The affair was over. While it had not been love at first sight, the relationship had developed over time and now 18 years of my life had passed. Over the years I had enjoyed its size and it had become an integral part of my life, but I needed to move on. We had a connection and it was a multi-tasking machine. This past week, however, I finally said goodbye to my minivan.
As I exited the driveway in a minivan for the last time, I asked my youngest son to snap a picture of me. I guess I was a little sentimental after all. This vehicle represented a sweet and chaotic family era that was now ending.
I drove alone through Seattle to pick up the replacement and recalled that I wasn’t overly excited about purchasing the minivan oh-so-many years ago. At the time I agreed with my husband that a minivan would be a practical purchase, but I really didn’t want one. Sure we had a house, a dog and I was expecting our second child. But, it was not a cool car. Although it was my signature on the purchase agreement, I was not a “minivan mom,” whatever that is. Minivans were driven by suburban women who smiled too much and cared more about matching fabric swatches than the fabric of society. This was like adopting the persona of an alien into my brain and eagerly paying big dollars for the privilege.
I remember driving with my husband onto the car lot in Minneapolis the day the van was ready for pick up and he cheerfully chirped, “Aren’t you excited about your new car?” Not wanting to seem childish, I weakly replied, “yes,” while thinking what a far cry my new Mercury-Villager would be from the Mustang I had driven along the California freeways of my youth.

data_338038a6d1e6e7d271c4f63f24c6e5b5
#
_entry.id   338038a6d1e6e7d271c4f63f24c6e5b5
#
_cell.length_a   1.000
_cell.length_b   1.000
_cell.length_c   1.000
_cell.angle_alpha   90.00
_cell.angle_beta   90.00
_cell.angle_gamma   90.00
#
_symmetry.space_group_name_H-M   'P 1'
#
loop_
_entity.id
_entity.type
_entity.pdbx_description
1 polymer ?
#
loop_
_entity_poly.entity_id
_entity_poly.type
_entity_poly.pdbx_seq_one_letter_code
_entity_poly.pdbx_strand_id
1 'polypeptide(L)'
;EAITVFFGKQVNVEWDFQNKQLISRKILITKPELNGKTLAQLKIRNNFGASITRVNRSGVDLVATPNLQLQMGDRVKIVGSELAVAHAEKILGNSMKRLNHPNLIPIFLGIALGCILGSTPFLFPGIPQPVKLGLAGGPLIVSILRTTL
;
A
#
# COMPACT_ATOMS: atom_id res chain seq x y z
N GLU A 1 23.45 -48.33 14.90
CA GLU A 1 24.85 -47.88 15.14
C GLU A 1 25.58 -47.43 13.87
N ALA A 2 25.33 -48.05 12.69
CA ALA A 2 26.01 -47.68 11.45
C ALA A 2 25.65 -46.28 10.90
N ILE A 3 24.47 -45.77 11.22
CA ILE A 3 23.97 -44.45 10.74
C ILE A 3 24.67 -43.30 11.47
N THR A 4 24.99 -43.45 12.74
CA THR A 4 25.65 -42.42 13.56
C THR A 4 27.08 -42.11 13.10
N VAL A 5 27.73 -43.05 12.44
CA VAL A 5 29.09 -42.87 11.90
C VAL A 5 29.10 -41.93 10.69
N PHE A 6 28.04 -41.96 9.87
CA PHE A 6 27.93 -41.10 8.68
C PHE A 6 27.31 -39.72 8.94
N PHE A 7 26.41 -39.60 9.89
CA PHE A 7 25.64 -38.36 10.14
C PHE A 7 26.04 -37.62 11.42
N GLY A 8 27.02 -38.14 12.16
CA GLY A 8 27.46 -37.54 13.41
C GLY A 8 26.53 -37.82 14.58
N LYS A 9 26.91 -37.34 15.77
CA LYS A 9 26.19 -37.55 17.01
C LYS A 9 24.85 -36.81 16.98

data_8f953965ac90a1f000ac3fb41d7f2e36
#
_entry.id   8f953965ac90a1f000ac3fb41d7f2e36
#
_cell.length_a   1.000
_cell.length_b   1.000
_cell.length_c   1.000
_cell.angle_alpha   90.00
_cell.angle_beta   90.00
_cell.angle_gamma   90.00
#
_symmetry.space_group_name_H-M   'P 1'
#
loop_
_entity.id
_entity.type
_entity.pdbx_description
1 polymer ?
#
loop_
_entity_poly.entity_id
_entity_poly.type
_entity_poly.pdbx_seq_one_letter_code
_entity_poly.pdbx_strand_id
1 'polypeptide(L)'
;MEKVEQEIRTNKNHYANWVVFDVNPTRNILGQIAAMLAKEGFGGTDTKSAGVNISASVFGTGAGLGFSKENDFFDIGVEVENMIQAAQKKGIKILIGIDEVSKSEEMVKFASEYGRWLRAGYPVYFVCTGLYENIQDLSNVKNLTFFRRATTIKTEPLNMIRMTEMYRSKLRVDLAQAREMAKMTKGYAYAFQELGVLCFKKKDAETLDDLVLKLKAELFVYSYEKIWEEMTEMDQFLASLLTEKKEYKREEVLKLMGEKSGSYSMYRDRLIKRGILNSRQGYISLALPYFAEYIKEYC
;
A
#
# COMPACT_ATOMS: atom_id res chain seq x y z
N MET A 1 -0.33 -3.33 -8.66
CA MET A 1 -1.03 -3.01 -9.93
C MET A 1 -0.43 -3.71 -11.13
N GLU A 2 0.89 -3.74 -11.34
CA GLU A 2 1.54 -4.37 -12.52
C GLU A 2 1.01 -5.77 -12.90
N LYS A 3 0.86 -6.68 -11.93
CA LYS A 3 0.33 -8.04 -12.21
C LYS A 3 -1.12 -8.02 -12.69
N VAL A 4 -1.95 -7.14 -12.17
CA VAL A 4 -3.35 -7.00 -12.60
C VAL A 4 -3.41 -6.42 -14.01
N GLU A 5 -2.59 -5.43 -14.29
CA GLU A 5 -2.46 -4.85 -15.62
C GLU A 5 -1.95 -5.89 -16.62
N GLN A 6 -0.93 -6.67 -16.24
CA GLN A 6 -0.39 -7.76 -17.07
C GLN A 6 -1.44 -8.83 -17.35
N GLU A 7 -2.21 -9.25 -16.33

I learned, however, to embrace the minivan lifestyle. In the early family stages the van worked perfectly for carting around pop-up play-pens and strollers. At its peak use, we needed four car seats; the cause and effect of four kids born within eight years. The handy fold-down seats served as a great diaper changing station and sheltered picnic spot. Later, it was the family workhorse as it became a sports equipment shed, a mobile food-sourcing station and office.
When I turned in the keys this week I was surprised that I had driven a minivan for so long and all that it represented in our family history. I was equally amazed that I no longer needed one. My kids are now much bigger than me, and two drive themselves places. We seldom need a car that seats six. We no longer go to the park or zoo on weekend outings and are rarely photographed together.
I pulled into the dealership both eager and apprehensive. Was I really ready for this new era? Yes. My new car is not tiny, but it is most certainly not a minivan. It can still carry the equipment and friends of my sons living at home. But, the mid-sized SUV suits my self-image: It looks sporty and is the silver color of my beloved Mustang.
As I left the lot, heading east toward the freeway, I became aware that I had a Cheshire Cat grin spreading across my face. I cranked up the radio, put my sunglasses on and enjoyed inhaling the “new car smell.” I was back in my element and for a brief time not the practical mother of four. I gave myself permission to thoroughly enjoy the moment and happily drove my car down the open road.
Carol Lewis Gullstad June 25, 2012
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